John is ASCB Senior Science Writer and the author among other things of two nonfiction books for older children, "Phineas Gage: A Gruesome But True Story About Brain Science" and "Black & White Airmen," both from Houghton-Mifflin-Harcourt, Boston.
Travelers through Terminal C at Washington's Dulles International Airport have another month to catch their planes and "Life: Magnified," the joint imaging exhibit organized by ASCB and the NIH National Institute for General Medical Sciences, and funded by Zeiss Corp. The public response to the show, which features 44 massive color transparencies mounted on lightboxes was so positive, the Metropolitan Washington Airport Authority asked to extend the show's run through the end of the year.
A separate Undead Video category has been added to the bill at the Zombie CellSlam, a juried, stand-up science slam set for Monday evening, December 8, at the 2014 ASCB/IFCB meeting. The Undead Video entries will compete for a single $200 prize. “The undead have a zero cost of living,” explained Simon Atkinson, Chair of ASCB’s Public Information Committee (PIC), which is bringing CellSlam back from the dead by popular demand. “We thought $200 would more than cover it.”
For biologists, we are surprisingly shy about the facts of life. After all, where do cell biologists come from? Storks or DNA are not adequate answers. So who are our scientific ancestors and who are our human ones? Who were the influencers, the supporters, and the guides? And from where inside came the endless questions and the itch to see how a thing works? What were the outside events that turned so many into explorers, plodders, geeks, glass washers, and the occasional genius?
Two longtime ASCB members and longtime advocates for bringing underrepresented minorities into bioscience have been named as PIs in grants from the National Institutes of Health (NIH) under its wide-ranging "Enhancing the Diversity of the NIH-Funded Workforce" program.
To be clear, E. Josephine Clowney, the 2014 winner of the $5,000 ASCB Kaluza Prize supported by Beckman Coulter, says she met her husband and learned to be a good scientist as a disc jockey for her college radio station. Leaving the husband part aside, Clowney explains the scientist part this way—playing all kinds of music on the highly eclectic WCBN-FM at the University of Michigan (UMich) in Ann Arbor, including music she didn't think at first was music, such as a Thai elephant orchestra with pachyderms soloing on gongs. Elephants and Elvis, the music opened her ears and her mind to the unfamiliar, the eccentric, and the unconventional.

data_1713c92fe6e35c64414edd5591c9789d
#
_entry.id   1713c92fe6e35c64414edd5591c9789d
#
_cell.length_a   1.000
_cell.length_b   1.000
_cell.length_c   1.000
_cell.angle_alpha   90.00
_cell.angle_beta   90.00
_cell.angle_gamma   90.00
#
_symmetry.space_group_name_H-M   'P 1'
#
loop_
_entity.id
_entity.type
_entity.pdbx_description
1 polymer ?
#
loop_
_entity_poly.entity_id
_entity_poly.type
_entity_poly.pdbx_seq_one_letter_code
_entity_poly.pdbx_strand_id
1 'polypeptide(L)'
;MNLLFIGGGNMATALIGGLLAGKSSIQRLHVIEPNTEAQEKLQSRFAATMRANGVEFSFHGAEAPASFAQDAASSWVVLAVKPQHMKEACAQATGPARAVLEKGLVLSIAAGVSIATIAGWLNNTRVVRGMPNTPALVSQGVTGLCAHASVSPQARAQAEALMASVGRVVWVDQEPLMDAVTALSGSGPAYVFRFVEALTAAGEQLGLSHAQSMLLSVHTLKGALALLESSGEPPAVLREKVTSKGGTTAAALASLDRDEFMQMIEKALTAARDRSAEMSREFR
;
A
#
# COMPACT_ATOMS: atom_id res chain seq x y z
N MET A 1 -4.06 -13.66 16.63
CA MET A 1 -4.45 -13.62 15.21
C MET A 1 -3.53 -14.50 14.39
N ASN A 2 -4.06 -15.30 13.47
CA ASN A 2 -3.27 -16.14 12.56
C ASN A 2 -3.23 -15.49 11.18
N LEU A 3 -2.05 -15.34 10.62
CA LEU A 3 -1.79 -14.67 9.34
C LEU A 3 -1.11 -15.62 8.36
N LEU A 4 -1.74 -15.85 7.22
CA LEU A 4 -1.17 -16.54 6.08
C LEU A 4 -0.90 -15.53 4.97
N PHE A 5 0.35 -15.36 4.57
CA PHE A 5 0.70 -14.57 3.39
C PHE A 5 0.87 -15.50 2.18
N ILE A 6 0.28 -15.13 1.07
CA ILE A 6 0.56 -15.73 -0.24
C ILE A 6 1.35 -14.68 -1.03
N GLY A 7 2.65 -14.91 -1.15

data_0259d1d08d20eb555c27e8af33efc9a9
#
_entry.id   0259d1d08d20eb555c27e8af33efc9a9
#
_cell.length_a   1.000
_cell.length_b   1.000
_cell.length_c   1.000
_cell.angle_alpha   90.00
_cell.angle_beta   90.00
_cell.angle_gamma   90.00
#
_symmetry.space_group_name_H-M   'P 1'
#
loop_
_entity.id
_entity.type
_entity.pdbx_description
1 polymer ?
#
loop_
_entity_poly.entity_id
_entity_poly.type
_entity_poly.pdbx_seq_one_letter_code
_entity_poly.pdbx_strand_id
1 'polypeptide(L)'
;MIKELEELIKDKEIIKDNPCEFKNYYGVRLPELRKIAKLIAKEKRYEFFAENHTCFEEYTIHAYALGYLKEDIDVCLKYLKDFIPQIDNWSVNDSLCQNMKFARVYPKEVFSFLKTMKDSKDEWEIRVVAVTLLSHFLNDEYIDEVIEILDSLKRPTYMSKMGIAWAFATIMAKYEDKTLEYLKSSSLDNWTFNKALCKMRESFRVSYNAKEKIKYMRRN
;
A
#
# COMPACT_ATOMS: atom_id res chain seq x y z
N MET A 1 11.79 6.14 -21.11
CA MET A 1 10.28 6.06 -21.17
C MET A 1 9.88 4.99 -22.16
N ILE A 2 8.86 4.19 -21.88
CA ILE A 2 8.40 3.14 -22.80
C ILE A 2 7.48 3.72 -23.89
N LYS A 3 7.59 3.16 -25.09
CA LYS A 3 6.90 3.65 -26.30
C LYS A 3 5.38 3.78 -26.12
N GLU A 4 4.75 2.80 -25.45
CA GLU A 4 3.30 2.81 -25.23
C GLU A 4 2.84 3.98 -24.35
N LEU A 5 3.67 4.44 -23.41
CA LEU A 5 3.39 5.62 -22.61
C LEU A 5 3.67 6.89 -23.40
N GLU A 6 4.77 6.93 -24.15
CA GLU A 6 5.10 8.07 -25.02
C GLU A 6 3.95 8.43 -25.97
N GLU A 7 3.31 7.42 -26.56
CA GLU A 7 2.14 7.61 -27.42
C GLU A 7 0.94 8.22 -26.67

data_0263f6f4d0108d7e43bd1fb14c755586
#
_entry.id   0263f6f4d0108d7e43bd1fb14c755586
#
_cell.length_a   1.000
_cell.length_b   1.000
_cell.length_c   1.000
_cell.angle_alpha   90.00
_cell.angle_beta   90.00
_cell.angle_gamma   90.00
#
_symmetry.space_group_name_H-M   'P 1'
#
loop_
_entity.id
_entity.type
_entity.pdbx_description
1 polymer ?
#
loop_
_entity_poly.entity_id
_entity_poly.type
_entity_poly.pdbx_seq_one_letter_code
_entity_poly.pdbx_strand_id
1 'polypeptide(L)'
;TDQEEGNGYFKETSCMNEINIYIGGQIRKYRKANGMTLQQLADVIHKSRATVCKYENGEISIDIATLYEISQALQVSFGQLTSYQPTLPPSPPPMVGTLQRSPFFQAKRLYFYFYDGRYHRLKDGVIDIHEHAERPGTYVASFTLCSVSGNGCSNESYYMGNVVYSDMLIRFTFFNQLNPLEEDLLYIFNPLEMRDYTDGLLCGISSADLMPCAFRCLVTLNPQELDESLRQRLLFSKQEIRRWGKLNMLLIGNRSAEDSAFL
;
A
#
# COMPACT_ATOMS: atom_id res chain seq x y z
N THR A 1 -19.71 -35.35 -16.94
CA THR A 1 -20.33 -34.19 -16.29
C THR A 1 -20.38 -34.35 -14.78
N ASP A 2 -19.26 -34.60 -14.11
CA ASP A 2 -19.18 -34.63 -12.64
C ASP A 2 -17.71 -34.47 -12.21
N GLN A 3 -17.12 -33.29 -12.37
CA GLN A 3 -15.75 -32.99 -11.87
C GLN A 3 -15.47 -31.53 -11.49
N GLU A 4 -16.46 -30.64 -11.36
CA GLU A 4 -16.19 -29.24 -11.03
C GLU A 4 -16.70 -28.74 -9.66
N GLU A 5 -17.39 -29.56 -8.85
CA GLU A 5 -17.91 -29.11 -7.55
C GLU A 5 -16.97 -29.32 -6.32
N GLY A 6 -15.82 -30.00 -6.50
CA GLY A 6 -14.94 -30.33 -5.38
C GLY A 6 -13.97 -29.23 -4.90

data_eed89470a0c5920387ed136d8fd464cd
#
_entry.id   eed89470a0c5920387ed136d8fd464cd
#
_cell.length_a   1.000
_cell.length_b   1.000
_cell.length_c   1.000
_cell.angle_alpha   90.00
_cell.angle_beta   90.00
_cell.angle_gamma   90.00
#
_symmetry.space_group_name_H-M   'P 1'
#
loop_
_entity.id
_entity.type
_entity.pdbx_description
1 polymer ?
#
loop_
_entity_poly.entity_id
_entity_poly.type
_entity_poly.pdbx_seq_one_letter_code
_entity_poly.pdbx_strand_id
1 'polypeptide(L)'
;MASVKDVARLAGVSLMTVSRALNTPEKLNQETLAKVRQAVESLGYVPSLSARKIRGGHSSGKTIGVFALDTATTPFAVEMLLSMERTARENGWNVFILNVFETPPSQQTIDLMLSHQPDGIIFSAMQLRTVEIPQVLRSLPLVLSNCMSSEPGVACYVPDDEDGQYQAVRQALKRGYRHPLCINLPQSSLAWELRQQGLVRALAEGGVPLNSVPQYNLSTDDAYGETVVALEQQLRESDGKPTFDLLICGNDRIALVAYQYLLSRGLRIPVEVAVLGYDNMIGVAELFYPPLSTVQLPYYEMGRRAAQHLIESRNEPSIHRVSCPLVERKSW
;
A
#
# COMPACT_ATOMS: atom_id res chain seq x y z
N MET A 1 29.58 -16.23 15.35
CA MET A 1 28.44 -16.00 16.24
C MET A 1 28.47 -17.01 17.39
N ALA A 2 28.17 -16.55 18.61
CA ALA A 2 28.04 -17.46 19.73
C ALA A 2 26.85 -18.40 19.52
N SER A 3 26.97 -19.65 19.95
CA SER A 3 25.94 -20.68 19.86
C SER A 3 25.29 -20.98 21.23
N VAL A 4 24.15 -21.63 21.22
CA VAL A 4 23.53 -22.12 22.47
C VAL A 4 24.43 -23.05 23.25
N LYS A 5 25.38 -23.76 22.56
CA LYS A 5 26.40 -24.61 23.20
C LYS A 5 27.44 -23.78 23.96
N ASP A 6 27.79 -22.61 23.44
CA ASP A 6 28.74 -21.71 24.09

Ernst-Ludwig Winnacker's organization, the Human Frontier Science Program (HFSP), made it official on September 19 when it signed DORA, the San Francisco Declaration on Research Assessment. In signing, the HFSP, an international coalition funded by 15 countries to support basic life science research, pledged to follow the DORA principles to minimize the use of journal impact factors (JIFs) in scientific assessment for hiring, promotion, and funding.
In Philadelphia this December, Ann Reid's mission will be to talk to scientists about talking about the science of evolution without losing their scientific cool. "It's not about the science," says Reid, the new Executive Director of the National Center for Science Education (NCSE), "or at least you have to get a lot of stuff out of the way before you talk about the science."
Mother Nature made an unexpected appearance this afternoon at the Lasker Awards luncheon in New York City when Peter Walter of the University of California, San Francisco (UCSF) and ASCB President Elect for 2016, described her as a mix of biological referee, evolutionary trickster, and puzzle mistress. "In biology, Mother Nature presents the playing field, and it is our task to decipher how it works," Walter declared. "Disconcertingly, Nature deploys the strategy of random walk, of mutation and selection, leading to the evolution of the world that surrounds us. She then presents us with the most fascinating puzzles to decipher: the inherently unpredictable Rube Goldberg machines that make up a living cell."
It will be a triple feature, short but powerful, says Duane Compton. The three "Tell Your Own Cell Story" videos just commissioned by ASCB's Celldance Studios will feature eye-popping live cell imaging and scientific storytelling, according to Compton, who chaired the Celldance selection panel. The panel today announced the names of the ASCB members from whom videos have been commissioned and the cell stories they plan to tell.
The UPR has unfolded into the 2014 Albert Lasker Basic Medical Research Award for ASCB President-Elect for 2016 Peter Walter. A Howard Hughes Medical Institute investigator and Professor of Biochemistry and Biophysics at the University of California, San Francisco (UCSF), Walter was named co-winner winner today along with Kazutoshi Mori of Kyoto University for their independent but closely related work on untangling the unfolded protein response or UPR, a signaling pathway that protects cells by flagging misfolded proteins in the cytoplasm and switching on a protective response.